The parish where I am staying is currently celebrating a novena to Our Lady of Carmel, who is the patroness of the parish. Parish here is meant the whole town, not just the Catholic parish that we would understand in the US, because the relationship between church and state that was unique to the US is coming into being here. The parish consists of the main town of Puerto Quito, plus about 50 other small satellite communities called recintos. So, the nine days of festivities are for all, and they culminate in the big day this Sunday. There is a religious aspect of course, but also a secular one, and the latter gets more attention from the people, generally speaking. Dancing, volleyball and sports, music, bulls, and whatnot. It is like the town I will be going to later. But the religious component is special too.

Each morning starting at 4:30am, I am up and very wide awake because Fr. Martin launches off some pretty powerful fireworks, or more like bombworks. A collection of people then gather in the church at 5 am to take up an image of Our Lady of Carmel and process through the town streets praying the rosary to reach a particular destination when the image is kept for the day for veneration. The location is different for each of the nine days, and at about 6:30 in the eve, people gather to bring the image back to the church, with a Mass that follows. It can be a deep experience to walk through the streets with the folks…

Carmel is very much related to the prophet Elijah. Mt Carmel is the place where Elijah, being the only prophet of Israel left, challenged the Israelites. What’s it going to be, God or the Canaanite god Baal? It was decision time. So, he got 450 prophets of Baal to gather against him, and to challenge them to a contest. Putting an animal sacrifice on an altar on Carmel, the Baal prophets together called and called on Baal to ignite the sacrifice with fire. They called and called, even cutting themselves to bleed, all in vein (pun intended) and in Elijah’s taunting. Then Elijah, only a single man, had the sacrificed doused 3 times with water, and called down fire immediately from God, consuming everything. The Israelites were in awe and chose God. All the prophets of Baal were killed. That’s the power of the prophet’s witness… Later on, Elijah throws his garment over Elisha, as one who would succeed him as a prophet. Even later, when Elijah is about to be taken up miraculously to heaven, Elisha is going to receive his garment, and he asks to receive a double portion of Elijah’s spirit, which is also to ask to be considered a first-born son. Well after Elijah is taken up, Elisha now has his garment and carries out the same miracles. With the garment comes his spirit. Giving the garment is a sign of belonging and receiving a like spirit. Now where did Elijah get his spirit to begin with? This is where Mary is mysteriously involved. The coming of Christ was preceded by the forerunner, who was … Elijah. Or John the Baptist. John the Baptist fulfilled the role of the prophet Elijah, and the Israelites who came out to him to be baptized recognized this. So where did John the Baptist get his spirit? It was when Mary visited his mother Elizabeth: “And when Elizabeth heard the greeting of Mary, the babe leaped in her womb; and Elizabeth was filled with the Holy Spirit.” (Lk 1:41) Mary gave him her spirit, the Holy Spirit. She “threw her garment over” John the Baptist … So when we put on the brown scapular, we are professing that we belong to Mary, but especially in the way of selecting God alone as our God and being His prophet, because Mary has placed her garment over us…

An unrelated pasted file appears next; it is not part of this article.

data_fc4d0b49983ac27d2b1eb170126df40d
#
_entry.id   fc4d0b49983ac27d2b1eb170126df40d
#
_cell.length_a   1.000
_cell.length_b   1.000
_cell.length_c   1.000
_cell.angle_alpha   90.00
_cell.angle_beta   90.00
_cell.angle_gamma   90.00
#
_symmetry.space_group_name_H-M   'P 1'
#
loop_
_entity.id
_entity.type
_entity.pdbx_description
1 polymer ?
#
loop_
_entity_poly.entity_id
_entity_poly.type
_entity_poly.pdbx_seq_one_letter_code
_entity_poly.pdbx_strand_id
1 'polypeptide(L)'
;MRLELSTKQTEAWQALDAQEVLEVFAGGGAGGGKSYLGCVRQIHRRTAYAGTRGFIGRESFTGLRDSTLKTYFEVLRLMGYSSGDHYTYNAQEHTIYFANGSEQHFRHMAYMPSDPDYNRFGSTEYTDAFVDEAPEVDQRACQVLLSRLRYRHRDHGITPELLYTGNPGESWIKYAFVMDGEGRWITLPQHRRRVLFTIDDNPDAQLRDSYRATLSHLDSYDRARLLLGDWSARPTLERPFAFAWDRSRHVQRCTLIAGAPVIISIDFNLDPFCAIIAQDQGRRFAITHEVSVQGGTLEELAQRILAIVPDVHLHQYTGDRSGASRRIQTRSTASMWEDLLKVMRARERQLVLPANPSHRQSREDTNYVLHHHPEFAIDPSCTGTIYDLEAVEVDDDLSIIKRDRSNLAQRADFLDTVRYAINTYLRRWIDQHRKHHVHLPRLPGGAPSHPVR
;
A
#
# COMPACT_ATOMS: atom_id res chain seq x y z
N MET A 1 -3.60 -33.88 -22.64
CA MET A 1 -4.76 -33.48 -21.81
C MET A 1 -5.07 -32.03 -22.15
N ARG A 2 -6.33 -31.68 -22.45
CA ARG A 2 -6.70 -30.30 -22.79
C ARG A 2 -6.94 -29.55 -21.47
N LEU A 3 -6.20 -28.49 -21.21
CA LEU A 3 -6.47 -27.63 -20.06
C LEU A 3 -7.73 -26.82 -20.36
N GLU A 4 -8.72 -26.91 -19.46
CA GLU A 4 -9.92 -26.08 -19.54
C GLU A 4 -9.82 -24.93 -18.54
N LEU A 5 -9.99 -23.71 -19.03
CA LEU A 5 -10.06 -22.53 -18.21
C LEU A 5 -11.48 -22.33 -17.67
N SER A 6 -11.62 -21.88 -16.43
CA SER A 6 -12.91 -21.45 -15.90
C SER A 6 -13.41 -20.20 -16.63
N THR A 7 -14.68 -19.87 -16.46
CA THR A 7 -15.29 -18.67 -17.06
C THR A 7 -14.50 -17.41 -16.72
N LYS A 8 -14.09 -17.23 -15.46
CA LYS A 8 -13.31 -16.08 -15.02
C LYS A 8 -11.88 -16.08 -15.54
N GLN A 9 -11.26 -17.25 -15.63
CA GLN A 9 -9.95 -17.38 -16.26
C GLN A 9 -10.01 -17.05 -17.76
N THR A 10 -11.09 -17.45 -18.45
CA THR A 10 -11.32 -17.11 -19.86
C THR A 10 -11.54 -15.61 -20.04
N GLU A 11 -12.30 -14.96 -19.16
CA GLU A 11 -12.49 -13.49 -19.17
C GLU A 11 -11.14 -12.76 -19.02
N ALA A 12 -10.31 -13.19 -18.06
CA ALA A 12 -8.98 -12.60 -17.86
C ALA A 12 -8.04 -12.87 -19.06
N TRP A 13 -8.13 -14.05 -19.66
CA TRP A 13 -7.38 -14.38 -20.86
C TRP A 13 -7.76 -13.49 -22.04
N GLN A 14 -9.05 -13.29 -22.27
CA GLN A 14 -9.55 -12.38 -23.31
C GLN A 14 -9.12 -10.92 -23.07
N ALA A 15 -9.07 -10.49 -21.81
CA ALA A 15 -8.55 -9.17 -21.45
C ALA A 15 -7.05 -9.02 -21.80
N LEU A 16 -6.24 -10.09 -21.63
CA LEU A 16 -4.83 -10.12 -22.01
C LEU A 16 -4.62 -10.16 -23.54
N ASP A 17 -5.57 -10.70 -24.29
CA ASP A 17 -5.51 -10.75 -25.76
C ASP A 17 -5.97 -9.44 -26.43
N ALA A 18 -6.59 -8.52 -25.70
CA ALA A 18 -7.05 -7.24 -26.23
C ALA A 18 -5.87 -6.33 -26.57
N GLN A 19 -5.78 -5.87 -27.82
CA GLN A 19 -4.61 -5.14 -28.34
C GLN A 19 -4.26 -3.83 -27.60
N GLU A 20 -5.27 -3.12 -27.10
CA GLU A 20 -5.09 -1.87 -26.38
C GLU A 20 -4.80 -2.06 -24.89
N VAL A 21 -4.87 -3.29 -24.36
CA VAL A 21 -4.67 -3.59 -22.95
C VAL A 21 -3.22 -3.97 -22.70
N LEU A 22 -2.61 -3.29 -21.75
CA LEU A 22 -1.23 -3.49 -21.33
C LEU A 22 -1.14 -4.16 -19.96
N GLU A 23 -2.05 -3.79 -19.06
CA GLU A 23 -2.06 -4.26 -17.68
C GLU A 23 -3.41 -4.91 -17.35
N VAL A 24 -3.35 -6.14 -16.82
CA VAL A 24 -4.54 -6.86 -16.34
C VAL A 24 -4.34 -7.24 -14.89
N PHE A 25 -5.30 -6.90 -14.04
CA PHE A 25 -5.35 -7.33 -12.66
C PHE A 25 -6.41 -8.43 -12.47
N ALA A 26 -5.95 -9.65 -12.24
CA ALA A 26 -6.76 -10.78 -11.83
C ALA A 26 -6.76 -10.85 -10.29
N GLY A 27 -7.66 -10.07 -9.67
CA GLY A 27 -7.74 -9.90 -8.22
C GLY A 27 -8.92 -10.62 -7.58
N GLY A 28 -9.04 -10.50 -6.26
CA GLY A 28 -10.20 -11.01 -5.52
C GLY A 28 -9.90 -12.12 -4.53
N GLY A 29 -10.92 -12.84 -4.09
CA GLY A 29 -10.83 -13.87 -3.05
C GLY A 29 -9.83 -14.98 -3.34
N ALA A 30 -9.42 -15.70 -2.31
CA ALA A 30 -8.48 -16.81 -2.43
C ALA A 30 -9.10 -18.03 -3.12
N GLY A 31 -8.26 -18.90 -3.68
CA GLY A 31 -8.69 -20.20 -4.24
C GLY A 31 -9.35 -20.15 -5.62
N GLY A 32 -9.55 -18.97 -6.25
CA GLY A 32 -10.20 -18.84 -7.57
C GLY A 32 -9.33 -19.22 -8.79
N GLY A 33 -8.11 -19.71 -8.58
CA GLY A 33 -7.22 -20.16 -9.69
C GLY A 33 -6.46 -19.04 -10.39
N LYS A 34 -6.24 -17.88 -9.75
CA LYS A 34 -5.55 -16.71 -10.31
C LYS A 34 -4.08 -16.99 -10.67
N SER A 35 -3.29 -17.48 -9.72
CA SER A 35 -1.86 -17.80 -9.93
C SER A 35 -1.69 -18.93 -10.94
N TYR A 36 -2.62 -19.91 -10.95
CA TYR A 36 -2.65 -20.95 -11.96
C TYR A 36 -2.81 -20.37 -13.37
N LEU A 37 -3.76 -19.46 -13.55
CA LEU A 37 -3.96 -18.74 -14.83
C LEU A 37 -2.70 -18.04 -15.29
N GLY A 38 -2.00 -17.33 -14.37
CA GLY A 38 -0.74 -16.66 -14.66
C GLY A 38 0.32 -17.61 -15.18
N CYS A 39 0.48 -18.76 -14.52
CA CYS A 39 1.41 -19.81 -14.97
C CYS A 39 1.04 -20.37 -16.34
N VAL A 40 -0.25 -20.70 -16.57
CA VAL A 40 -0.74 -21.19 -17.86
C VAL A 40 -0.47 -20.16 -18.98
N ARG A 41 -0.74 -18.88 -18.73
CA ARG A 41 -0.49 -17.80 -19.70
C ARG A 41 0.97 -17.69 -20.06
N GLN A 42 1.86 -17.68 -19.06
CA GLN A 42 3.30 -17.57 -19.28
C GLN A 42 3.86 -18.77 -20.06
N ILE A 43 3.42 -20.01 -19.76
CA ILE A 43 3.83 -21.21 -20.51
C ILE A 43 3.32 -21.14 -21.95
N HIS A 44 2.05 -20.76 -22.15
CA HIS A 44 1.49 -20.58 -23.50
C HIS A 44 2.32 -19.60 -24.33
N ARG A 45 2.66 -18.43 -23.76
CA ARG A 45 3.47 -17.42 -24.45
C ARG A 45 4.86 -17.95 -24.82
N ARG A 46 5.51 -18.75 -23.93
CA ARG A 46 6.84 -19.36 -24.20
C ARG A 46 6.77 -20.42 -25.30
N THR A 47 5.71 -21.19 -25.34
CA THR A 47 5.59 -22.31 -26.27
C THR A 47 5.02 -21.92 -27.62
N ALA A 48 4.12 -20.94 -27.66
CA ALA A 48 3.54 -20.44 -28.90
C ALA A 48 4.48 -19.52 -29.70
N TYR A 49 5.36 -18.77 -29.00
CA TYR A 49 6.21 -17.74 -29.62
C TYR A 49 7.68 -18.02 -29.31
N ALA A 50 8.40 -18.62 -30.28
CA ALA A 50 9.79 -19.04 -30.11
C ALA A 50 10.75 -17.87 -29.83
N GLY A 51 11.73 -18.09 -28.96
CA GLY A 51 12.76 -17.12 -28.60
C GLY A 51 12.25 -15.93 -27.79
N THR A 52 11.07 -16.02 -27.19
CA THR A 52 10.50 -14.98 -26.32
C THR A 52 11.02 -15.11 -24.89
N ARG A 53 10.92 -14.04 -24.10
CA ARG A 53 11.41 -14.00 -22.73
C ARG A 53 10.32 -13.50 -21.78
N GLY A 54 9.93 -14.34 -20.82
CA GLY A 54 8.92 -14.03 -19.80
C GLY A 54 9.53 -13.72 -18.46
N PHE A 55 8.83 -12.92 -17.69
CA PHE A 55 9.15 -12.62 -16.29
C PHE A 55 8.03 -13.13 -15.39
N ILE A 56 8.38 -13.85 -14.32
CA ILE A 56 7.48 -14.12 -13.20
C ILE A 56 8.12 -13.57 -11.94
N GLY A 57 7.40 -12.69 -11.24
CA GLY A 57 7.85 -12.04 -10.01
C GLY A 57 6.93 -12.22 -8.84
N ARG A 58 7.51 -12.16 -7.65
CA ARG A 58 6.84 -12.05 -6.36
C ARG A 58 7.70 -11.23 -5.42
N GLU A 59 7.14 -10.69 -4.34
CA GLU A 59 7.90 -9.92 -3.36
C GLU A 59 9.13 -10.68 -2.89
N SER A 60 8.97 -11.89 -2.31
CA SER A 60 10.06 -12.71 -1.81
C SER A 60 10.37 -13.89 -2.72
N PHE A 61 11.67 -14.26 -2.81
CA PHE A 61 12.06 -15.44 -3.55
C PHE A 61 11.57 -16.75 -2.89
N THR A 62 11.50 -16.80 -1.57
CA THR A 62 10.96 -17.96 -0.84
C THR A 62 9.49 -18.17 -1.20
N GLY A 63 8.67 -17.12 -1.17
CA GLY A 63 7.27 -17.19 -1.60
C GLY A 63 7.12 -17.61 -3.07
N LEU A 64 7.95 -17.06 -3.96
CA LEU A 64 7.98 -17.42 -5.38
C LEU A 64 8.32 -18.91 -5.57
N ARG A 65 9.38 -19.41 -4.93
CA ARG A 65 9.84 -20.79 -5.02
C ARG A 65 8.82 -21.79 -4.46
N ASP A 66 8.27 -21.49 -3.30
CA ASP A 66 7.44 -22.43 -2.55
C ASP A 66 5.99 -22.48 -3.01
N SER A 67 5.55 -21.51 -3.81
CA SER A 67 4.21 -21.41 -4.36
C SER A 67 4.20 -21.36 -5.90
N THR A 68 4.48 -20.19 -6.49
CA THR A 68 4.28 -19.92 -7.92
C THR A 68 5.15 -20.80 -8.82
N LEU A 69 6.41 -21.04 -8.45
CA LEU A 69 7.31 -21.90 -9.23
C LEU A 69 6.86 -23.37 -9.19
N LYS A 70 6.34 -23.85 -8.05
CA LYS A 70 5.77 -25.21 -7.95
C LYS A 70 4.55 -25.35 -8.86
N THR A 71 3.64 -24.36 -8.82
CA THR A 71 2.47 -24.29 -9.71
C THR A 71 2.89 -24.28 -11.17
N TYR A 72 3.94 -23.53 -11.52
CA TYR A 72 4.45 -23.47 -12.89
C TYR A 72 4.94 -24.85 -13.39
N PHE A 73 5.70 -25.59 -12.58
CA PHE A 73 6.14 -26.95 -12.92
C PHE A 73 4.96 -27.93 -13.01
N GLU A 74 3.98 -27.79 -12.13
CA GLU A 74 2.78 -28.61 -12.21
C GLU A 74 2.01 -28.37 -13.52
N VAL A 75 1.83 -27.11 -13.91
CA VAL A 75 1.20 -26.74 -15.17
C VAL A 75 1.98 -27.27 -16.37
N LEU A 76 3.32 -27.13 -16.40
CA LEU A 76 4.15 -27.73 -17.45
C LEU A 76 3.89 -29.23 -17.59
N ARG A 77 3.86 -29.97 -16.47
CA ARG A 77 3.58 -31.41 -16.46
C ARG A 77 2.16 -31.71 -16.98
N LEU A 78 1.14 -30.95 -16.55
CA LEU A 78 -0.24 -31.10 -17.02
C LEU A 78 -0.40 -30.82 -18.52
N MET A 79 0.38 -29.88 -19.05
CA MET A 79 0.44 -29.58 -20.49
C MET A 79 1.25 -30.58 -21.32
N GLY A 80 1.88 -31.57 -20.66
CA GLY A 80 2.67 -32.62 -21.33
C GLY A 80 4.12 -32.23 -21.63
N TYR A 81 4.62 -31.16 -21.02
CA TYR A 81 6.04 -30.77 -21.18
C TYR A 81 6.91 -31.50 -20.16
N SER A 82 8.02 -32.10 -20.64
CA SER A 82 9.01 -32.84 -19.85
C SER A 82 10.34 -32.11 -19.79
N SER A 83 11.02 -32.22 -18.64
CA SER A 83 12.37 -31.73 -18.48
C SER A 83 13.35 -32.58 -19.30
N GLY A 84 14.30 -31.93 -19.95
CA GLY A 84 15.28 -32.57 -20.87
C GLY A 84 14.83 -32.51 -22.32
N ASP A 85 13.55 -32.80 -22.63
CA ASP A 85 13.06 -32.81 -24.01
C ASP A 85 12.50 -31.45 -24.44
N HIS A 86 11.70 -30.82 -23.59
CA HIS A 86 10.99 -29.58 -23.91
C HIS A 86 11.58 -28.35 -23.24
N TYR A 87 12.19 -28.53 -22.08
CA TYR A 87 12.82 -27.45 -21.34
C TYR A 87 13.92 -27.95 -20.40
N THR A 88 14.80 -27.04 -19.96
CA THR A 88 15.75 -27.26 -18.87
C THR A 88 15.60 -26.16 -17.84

One of the things that Fr. Martin is big on is catechetics. He has a method where he has a meeting with the lay guides from the different recintos to present a theme for the week, in a facilitating style of discussion. The guides then go back to the recintos and have meetings with the parents of families and pass along the theme, in the same facilitating style. Parents then go home and share it with their children. It has been a great benefit for families and he has so many testimonies of the strengthening of families because this style first touches on the key aspects the parents’ relationships, and then their own with their kids. And Padre Martin is pretty firm with requiring both parents to show up consistently in order for their children to receive the sacraments, of course within reason. It is a great experience for me to observe it and be a part of it… Here’s a picture of Padre Martin visiting a recinto and leading a review of the most recent lesson: